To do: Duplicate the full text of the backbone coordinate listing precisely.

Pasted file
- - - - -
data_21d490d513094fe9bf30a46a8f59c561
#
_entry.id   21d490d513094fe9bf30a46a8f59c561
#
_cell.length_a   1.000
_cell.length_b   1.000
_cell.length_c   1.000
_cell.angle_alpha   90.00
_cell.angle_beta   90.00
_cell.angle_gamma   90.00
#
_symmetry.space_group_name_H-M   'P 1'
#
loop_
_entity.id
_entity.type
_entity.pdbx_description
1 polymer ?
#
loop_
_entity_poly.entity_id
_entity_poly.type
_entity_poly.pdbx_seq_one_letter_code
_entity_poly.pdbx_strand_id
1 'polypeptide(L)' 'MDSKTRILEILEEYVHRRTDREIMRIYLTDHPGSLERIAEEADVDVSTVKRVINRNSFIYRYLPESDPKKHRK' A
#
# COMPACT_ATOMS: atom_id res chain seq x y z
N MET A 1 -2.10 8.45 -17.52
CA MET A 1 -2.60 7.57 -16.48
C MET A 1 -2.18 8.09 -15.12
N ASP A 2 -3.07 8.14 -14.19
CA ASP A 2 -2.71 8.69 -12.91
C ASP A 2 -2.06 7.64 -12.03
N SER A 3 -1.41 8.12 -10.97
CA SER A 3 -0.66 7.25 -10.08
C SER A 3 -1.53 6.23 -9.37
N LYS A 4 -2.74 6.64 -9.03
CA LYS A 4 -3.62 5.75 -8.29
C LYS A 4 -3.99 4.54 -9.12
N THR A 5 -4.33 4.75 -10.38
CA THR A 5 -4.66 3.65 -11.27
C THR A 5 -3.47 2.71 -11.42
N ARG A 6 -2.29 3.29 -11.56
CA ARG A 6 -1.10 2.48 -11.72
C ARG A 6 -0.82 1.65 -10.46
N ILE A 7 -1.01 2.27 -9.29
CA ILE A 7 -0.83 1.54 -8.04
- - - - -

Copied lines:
data_21d490d513094fe9bf30a46a8f59c561
#
_entry.id   21d490d513094fe9bf30a46a8f59c561
#
_cell.length_a   1.000
_cell.length_b   1.000
_cell.length_c   1.000
_cell.angle_alpha   90.00
_cell.angle_beta   90.00
_cell.angle_gamma   90.00
#
_symmetry.space_group_name_H-M   'P 1'
#
loop_
_entity.id
_entity.type
_entity.pdbx_description
1 polymer ?
#
loop_
_entity_poly.entity_id
_entity_poly.type
_entity_poly.pdbx_seq_one_letter_code
_entity_poly.pdbx_strand_id
1 'polypeptide(L)' 'MDSKTRILEILEEYVHRRTDREIMRIYLTDHPGSLERIAEEADVDVSTVKRVINRNSFIYRYLPESDPKKHRK' A
#
# COMPACT_ATOMS: atom_id res chain seq x y z
N MET A 1 -2.10 8.45 -17.52
CA MET A 1 -2.60 7.57 -16.48
C MET A 1 -2.18 8.09 -15.12
N ASP A 2 -3.07 8.14 -14.19
CA ASP A 2 -2.71 8.69 -12.91
C ASP A 2 -2.06 7.64 -12.03
N SER A 3 -1.41 8.12 -10.97
CA SER A 3 -0.66 7.25 -10.08
C SER A 3 -1.53 6.23 -9.37
N LYS A 4 -2.74 6.64 -9.03
CA LYS A 4 -3.62 5.75 -8.29
C LYS A 4 -3.99 4.54 -9.12
N THR A 5 -4.33 4.75 -10.38
CA THR A 5 -4.66 3.65 -11.27
C THR A 5 -3.47 2.71 -11.42
N ARG A 6 -2.29 3.29 -11.56
CA ARG A 6 -1.10 2.48 -11.72
C ARG A 6 -0.82 1.65 -10.46
N ILE A 7 -1.01 2.27 -9.29
CA ILE A 7 -0.83 1.54 -8.04